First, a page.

It is all a little general, though, I agree. However, I have an instinctive (paranoid?!) aversion to talking about 'individuals' and 'names' as this is all part of the same problem. It is a little too celebrity culture. People talk about liking so-and-so and not liking so-and-so other whereas, generally, it's obviously better to talk about individual poems within collections and what I like or do not like about them... beyond that it swiftly becomes meaningless... yes, some sensibilities will generally suit your own, others not, but I would not like to say I DO NOT LIKE X -- as this would be misrepresentative. All have good and bad (but, yes, some have more bad/good than others).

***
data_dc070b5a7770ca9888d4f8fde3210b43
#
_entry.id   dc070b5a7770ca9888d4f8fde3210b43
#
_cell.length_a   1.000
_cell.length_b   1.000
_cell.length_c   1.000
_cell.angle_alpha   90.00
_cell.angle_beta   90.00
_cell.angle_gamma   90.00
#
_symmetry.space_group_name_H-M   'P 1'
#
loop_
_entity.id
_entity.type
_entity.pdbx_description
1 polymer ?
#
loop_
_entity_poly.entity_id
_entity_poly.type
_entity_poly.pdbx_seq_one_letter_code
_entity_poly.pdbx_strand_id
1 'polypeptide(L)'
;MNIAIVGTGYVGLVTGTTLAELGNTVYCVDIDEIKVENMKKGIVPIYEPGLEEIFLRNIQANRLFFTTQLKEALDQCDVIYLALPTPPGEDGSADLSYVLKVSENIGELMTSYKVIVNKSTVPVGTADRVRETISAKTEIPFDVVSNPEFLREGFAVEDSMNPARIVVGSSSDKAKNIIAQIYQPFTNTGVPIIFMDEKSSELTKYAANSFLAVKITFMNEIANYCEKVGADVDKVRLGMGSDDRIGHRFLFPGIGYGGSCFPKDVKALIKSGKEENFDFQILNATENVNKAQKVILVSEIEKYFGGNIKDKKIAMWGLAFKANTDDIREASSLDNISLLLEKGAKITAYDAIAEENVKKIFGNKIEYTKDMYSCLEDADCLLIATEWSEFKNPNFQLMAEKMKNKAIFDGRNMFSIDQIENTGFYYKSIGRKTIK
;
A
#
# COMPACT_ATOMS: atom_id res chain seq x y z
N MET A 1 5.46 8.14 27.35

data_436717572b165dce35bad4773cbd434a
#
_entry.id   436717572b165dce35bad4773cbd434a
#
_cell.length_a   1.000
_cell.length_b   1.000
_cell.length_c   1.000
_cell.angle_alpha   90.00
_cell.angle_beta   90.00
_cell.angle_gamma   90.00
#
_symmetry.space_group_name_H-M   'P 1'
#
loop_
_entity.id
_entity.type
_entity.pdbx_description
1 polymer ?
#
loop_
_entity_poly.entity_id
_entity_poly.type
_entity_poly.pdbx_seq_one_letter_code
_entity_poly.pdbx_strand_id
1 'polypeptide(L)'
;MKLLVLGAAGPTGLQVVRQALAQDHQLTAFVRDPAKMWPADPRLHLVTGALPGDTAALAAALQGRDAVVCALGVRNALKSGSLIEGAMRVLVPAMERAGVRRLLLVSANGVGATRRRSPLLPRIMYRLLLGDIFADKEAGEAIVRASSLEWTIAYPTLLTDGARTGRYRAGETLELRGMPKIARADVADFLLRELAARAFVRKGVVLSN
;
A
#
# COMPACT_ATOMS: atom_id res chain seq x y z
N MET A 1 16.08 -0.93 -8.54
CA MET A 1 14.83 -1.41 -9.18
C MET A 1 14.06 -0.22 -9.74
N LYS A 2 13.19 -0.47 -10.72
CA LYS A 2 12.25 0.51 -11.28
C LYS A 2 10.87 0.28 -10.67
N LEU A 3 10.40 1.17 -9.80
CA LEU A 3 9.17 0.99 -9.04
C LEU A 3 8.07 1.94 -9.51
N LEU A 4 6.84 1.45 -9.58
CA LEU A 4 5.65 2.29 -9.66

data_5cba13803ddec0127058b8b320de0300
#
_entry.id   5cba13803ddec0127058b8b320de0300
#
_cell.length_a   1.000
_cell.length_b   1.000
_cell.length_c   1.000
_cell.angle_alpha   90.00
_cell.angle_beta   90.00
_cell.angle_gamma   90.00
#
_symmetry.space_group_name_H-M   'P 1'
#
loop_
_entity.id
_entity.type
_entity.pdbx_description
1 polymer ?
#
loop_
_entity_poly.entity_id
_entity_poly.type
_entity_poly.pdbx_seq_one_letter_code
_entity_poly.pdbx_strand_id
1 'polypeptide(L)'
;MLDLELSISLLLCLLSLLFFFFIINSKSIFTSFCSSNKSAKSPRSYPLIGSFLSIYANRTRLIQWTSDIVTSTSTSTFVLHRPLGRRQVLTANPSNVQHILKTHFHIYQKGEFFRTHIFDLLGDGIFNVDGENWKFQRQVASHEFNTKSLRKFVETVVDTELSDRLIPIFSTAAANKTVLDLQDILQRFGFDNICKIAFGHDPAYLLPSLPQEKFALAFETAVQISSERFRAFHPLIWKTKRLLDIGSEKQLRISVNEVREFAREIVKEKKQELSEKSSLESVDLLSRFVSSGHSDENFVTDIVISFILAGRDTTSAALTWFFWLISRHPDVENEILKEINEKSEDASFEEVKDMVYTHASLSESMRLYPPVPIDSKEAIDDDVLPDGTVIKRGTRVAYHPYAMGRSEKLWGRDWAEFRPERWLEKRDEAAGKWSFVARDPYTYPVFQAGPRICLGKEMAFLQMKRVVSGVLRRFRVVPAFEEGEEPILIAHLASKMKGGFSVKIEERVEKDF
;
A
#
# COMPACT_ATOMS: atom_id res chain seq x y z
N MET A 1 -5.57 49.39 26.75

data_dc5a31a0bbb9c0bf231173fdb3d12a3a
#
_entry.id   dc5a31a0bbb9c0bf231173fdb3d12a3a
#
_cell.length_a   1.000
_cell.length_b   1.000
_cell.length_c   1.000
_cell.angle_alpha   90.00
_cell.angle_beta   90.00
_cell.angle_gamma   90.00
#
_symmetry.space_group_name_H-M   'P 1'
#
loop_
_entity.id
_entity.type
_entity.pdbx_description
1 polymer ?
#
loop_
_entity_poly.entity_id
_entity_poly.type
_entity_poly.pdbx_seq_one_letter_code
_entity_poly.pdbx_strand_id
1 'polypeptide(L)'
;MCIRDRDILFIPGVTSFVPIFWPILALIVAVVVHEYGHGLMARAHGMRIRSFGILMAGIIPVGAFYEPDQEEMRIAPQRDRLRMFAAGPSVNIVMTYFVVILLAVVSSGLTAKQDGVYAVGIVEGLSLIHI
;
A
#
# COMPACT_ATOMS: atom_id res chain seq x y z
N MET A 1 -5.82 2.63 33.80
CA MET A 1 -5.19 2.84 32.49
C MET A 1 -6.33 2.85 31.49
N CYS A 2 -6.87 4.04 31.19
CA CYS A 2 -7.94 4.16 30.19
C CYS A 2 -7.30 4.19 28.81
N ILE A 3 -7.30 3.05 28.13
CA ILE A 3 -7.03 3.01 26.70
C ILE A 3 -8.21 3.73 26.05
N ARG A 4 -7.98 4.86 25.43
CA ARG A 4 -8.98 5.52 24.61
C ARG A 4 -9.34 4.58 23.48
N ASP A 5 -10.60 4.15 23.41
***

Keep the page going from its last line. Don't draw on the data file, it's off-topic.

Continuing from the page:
This could all be so much paranoid avoidance myself, however, and perhaps may be to do with not feeling quite authoratitive enough to throw critical weight around too much just yet, but I do genuinely believe that it is redundant to talk about 'people' or 'names' rather than (or at least without locating it in terms of) individual poems... and therefore is best avoided. I was just articulating a general sense that is perhaps as much to do with me as the poetry 'out there'.

Would be much better to sit down in a pub with a few collections and do it that way -- so lets sometime! Or a proper essay/blog post somewhere. Something like that -- but not space here.